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[Weekender] Eat well, be well

Freshness, balance and eating less are key to healthy diet

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Published : 2014-06-27 21:04
Updated : 2014-06-27 21:42

At a glance, the Korean traditional diet may look ideal.

It contains a lot of vegetables, beans, fermented foods and not too much meat or sweets. Koreans do not seem to eat large portions, either.

Many people seem to be sticking to the traditional daily diet of a bowl of rice, soup and a few side dishes which are mostly vegetables. And there is, of course, kimchi, the superhealthy fermented cabbage dish served at just about every meal.
(123RF)

A further look into Koreans’ eating patterns, however, reveals a sobering and troubling reality. With the traditional diet, Koreans consume far more sodium than is healthy, a habit linked to the high occurrence of stomach cancer among Koreans.

Their growing preferences of breads and noodles to rice is adding more carbohydrates to their already high-carb diets. They are fast developing a taste for meat, sweets and fast food, which presents its own set of issues.

So, which foods are good to eat and which foods are not?

Health-conscious consumers who are trying to figure out the answer to this question often feel overwhelmed by the flood of nutritional and dietary advice that is fed to the public. Some advice is conflicting. While one may argue that a food is good, there is almost always another who warns against it.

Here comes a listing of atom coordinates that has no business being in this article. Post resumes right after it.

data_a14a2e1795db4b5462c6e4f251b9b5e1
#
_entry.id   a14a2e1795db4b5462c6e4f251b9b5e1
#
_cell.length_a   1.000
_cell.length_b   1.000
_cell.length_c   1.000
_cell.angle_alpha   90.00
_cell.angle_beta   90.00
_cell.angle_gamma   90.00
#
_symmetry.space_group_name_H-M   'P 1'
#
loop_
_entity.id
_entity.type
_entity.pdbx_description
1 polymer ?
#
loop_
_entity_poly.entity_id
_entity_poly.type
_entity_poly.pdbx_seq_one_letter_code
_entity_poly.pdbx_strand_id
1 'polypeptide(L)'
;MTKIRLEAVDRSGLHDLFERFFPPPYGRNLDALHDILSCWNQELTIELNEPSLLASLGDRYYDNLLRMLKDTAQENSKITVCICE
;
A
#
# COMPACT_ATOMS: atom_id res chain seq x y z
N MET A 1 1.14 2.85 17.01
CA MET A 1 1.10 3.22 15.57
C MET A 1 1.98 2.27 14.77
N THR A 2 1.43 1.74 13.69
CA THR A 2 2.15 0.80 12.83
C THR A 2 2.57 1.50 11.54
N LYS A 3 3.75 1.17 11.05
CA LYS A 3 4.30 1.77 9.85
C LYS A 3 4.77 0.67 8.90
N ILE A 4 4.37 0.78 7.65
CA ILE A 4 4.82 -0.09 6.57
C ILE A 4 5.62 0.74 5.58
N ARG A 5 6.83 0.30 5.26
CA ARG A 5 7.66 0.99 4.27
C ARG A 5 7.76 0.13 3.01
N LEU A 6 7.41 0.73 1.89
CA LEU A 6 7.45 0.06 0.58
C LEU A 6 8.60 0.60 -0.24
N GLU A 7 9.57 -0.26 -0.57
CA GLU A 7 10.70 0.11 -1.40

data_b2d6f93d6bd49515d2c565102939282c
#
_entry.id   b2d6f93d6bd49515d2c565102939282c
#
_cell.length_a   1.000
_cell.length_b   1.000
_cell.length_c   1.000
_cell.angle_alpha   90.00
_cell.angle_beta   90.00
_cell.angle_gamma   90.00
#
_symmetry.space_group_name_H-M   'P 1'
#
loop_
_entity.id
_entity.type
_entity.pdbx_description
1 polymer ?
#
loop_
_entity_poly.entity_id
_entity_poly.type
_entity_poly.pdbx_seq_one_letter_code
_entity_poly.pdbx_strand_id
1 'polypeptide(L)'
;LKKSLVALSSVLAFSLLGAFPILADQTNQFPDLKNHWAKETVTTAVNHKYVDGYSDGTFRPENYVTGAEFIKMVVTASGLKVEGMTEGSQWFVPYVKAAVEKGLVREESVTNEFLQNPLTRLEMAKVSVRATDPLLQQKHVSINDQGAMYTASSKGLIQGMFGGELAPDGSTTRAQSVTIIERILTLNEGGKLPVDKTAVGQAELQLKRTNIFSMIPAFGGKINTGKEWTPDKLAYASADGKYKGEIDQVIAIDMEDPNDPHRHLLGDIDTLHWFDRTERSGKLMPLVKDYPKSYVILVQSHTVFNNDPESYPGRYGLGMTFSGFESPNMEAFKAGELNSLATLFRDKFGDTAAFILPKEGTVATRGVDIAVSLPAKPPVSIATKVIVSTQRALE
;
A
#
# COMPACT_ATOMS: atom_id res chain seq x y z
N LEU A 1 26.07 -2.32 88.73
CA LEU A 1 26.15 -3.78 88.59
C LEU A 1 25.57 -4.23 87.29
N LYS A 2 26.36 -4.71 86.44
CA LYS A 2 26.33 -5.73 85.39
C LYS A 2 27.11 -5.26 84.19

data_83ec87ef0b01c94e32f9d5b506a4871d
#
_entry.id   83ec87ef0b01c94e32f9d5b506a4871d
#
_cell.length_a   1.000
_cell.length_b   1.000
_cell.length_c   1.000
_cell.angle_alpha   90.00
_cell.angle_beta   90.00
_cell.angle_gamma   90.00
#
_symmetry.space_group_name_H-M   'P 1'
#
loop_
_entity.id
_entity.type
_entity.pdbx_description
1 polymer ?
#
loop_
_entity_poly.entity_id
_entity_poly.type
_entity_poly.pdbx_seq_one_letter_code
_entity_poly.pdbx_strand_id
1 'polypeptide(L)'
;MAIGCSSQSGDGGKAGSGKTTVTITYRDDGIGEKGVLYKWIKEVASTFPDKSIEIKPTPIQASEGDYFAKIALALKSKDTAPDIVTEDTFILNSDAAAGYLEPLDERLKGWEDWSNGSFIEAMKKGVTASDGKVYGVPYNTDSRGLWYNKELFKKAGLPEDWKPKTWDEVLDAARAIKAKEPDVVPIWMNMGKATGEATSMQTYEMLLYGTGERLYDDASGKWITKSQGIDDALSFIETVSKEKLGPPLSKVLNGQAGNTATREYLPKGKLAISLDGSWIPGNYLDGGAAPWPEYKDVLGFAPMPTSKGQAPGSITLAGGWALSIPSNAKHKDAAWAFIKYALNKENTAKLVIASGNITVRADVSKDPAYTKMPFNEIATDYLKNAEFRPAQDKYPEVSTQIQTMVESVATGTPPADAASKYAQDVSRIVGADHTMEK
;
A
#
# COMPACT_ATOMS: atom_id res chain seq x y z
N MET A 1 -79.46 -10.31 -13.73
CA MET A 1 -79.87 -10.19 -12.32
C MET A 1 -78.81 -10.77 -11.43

“In the past, people paying attention to what they eat would typically look for the five major nutrients in their foods or count their calories,” said Suh Jung-eun, a public health nutritionist.

“But now, things have become a lot more complicated. There are so many issues that people care about these days, including sodium, trans fat, carcinogens and so on,” she said.

In this era of information overload, it helps if one has some clear principles.

Suh and other experts suggest abiding by the following guidelines: 1) Always choose fresh over processed foods. 2) Remember that your body needs a balance of carbs, protein, fat, fiber, vitamins and minerals. 3) Eat less and move more.

And lastly, start slow and take small steps towards a healthier diet. Kicking poor eating habits takes time.

Whether you are trying to lose weight, stave off the risk of certain diseases or just feel great, food should be a friend, not an enemy. Because, after all, as the famous saying goes, you are what you eat.

By Lee Sun-young (milaya@heraldcorp.com)

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